The Circular Economy: Reshaping International Supply Chains

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For individuals and businesses around the world, the reality of the global consumer waste crisis has set in. In the U.S. alone, more than 290 million tons of municipal solid waste is produced each year. The popularity of fast fashion and single-use plastics is only further spurring the rapid increase in refuse that makes its way into landfills every day.

Luckily, not all companies are ignoring the impact of their products on the environment. Efforts by businesses to reduce their carbon footprint and do their part to protect our natural resources have led to the emergence of a concept called a “circular economy.”

What is a Circular Economy?

Most consumer products are designed with only their own lifecycle in mind. This means that when a consumer product is no longer functional, useful, or relevant, it goes to a landfill, making way for a brand-new product to take its place. The process is far from sustainable or responsible and emphasizes profits over a company’s green practices and its natural resources.

In a circular economy, a product’s lifecycle doesn’t end when that product wears out and needs to be replaced. Instead, companies that function under a circular economy forgo the wasteful principles of a linear economy. Rather than designing a product to be thrown away and replaced, these companies aim to maximize a product’s lifecycle as much as possible. This doesn’t just mean designing products to last. A product’s lifecycle can also continue through recycling, where the materials of recycled former products are used to produce new ones.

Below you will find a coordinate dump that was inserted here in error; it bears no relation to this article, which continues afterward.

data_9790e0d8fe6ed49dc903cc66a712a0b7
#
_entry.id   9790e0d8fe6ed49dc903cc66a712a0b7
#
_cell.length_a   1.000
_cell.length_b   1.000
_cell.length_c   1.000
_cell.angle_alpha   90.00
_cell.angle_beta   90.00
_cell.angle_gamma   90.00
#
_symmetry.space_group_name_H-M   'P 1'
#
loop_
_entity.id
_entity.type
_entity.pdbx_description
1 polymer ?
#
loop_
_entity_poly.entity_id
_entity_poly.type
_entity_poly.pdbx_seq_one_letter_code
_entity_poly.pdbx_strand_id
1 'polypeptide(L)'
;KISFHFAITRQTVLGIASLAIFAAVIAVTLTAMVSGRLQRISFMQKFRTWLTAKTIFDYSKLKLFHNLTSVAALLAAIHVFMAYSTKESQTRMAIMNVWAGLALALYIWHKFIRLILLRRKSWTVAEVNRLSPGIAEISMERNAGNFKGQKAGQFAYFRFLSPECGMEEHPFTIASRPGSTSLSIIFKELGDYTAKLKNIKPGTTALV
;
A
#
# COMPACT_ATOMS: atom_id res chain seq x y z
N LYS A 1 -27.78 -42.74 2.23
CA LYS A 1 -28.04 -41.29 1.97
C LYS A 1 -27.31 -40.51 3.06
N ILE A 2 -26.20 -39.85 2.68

A circular economy does not function only concerning the creation of products. Instead, it impacts every aspect of the design, production, supply chain, and sale process.

The Challenges and Rewards of a Circular Economy

While a circular economy can help businesses reduce their carbon footprint, it can also aid in consumer satisfaction and boost a company’s bottom line. 

Launching a circular economy model is not without its challenges, as existing businesses must rethink and reanalyze their supply chain. They may also struggle to estimate whether they’ll need to supplement their recycled or repurposed materials with new materials to avoid delays in the supply chain. Recycled and repurposed materials may also affect the design of a product as compared to those made with new products.

For a circular economy to function, suppliers and other businesses that are a part of the design and production cycle must collaborate to meet sustainability goals. One part of your supply chain failing to participate can cause issues throughout the production cycle.

The help of an experienced business leader who understands international supply chains is valuable for establishing circular economy structures. For instance, East West Bank Chairman and CEO Dominic Ng’s leadership skills and expertise in strategy, business development, and global finance help business leaders worldwide navigate complex financial systems to deliver goods and services more efficiently.

The Economy of the Future

While the future of wealth and growth hangs in the balance, the emergence of the circular economy represents transformative changes within international supply chains. It is set to revolutionize the way that businesses operate on a global scale, leading to more responsible, sustainable operations, and a more harmonious relationship between commerce and the planet. Ultimately, it will be key for governments to engage a broad range of stakeholders, ensuring that all voices are heard in the process.

Also Read: 8 Best Practices To Improve Supply Chain Execution



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